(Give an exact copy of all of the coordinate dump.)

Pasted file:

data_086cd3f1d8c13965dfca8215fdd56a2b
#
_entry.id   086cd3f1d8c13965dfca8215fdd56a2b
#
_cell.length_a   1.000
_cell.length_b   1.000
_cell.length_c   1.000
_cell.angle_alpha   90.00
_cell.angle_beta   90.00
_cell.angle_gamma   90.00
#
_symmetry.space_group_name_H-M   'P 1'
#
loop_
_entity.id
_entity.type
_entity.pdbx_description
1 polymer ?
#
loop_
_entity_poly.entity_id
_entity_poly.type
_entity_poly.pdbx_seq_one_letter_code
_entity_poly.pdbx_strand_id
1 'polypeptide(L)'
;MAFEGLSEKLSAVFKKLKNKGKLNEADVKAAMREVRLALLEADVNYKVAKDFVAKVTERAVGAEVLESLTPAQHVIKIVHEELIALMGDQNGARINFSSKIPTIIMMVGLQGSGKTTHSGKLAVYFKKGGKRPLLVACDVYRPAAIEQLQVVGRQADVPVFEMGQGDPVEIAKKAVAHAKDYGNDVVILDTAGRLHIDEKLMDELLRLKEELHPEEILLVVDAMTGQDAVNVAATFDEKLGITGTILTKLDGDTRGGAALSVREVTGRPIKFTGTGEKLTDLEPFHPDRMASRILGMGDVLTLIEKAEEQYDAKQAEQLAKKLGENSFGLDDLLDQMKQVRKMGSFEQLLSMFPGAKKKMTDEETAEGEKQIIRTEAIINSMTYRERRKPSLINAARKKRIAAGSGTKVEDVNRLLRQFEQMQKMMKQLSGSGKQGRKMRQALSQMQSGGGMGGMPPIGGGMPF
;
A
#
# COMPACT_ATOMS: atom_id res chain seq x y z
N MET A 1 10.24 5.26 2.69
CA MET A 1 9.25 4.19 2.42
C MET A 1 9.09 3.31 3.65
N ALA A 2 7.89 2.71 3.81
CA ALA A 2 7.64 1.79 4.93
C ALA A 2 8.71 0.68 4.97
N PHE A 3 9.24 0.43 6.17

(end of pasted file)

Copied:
data_086cd3f1d8c13965dfca8215fdd56a2b
#
_entry.id   086cd3f1d8c13965dfca8215fdd56a2b
#
_cell.length_a   1.000
_cell.length_b   1.000
_cell.length_c   1.000
_cell.angle_alpha   90.00
_cell.angle_beta   90.00
_cell.angle_gamma   90.00
#
_symmetry.space_group_name_H-M   'P 1'
#
loop_
_entity.id
_entity.type
_entity.pdbx_description
1 polymer ?
#
loop_
_entity_poly.entity_id
_entity_poly.type
_entity_poly.pdbx_seq_one_letter_code
_entity_poly.pdbx_strand_id
1 'polypeptide(L)'
;MAFEGLSEKLSAVFKKLKNKGKLNEADVKAAMREVRLALLEADVNYKVAKDFVAKVTERAVGAEVLESLTPAQHVIKIVHEELIALMGDQNGARINFSSKIPTIIMMVGLQGSGKTTHSGKLAVYFKKGGKRPLLVACDVYRPAAIEQLQVVGRQADVPVFEMGQGDPVEIAKKAVAHAKDYGNDVVILDTAGRLHIDEKLMDELLRLKEELHPEEILLVVDAMTGQDAVNVAATFDEKLGITGTILTKLDGDTRGGAALSVREVTGRPIKFTGTGEKLTDLEPFHPDRMASRILGMGDVLTLIEKAEEQYDAKQAEQLAKKLGENSFGLDDLLDQMKQVRKMGSFEQLLSMFPGAKKKMTDEETAEGEKQIIRTEAIINSMTYRERRKPSLINAARKKRIAAGSGTKVEDVNRLLRQFEQMQKMMKQLSGSGKQGRKMRQALSQMQSGGGMGGMPPIGGGMPF
;
A
#
# COMPACT_ATOMS: atom_id res chain seq x y z
N MET A 1 10.24 5.26 2.69
CA MET A 1 9.25 4.19 2.42
C MET A 1 9.09 3.31 3.65
N ALA A 2 7.89 2.71 3.81
CA ALA A 2 7.64 1.79 4.93
C ALA A 2 8.71 0.68 4.97
N PHE A 3 9.24 0.43 6.17